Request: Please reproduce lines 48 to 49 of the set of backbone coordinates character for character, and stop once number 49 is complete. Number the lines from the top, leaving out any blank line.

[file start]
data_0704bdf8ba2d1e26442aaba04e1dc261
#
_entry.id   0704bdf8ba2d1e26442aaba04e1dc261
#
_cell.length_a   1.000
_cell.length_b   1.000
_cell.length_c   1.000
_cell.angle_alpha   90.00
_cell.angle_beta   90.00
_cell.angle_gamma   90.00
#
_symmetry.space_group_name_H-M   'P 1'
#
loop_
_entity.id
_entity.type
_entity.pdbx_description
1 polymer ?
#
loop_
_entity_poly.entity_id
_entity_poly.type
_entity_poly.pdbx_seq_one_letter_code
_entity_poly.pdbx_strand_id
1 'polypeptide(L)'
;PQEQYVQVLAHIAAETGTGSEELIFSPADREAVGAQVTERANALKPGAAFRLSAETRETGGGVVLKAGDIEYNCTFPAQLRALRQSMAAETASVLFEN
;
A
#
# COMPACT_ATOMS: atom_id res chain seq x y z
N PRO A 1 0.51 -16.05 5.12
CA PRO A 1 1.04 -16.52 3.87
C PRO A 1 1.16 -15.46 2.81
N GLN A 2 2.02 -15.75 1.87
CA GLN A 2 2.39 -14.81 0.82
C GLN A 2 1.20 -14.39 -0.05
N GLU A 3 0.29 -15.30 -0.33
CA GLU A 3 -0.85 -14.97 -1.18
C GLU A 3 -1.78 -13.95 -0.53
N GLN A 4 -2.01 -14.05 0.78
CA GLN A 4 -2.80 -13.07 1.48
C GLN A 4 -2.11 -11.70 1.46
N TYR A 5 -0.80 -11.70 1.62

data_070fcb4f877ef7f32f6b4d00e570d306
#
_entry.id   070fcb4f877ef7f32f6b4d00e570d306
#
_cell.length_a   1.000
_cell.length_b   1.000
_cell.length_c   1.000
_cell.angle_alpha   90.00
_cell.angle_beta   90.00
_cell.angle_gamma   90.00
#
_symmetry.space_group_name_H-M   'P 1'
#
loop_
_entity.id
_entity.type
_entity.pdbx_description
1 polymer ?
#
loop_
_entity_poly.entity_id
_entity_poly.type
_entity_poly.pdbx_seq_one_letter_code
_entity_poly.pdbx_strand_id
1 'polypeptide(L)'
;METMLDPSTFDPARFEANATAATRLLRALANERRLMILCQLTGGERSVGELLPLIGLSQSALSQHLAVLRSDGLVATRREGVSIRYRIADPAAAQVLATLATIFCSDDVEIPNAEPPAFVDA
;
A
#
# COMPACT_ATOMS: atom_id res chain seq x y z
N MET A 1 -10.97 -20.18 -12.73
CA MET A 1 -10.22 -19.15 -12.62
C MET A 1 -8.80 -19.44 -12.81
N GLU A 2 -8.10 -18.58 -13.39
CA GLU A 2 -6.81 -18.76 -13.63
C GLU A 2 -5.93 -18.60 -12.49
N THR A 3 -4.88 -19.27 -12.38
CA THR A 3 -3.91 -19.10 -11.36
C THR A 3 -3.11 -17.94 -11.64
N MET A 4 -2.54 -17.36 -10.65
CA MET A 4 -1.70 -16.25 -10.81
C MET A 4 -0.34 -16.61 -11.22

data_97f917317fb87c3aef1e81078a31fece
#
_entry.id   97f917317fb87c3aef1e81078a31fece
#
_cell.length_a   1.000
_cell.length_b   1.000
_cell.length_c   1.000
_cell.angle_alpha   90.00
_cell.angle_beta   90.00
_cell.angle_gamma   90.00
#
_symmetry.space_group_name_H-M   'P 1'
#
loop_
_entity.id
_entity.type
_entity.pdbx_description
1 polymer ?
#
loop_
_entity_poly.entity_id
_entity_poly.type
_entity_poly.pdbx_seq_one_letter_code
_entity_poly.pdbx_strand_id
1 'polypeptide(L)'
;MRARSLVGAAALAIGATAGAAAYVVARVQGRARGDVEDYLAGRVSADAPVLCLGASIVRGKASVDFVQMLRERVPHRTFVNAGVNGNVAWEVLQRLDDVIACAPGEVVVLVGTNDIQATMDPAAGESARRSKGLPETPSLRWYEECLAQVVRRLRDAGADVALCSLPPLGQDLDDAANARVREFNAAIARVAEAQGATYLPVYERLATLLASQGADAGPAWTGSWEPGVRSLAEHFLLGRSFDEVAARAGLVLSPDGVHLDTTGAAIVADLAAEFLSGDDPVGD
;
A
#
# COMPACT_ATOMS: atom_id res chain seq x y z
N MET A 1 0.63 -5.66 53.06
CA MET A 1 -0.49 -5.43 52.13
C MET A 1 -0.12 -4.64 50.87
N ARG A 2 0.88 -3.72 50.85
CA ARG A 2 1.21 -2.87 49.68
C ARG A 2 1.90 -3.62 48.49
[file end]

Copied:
_cell.length_a   1.000
_cell.length_b   1.000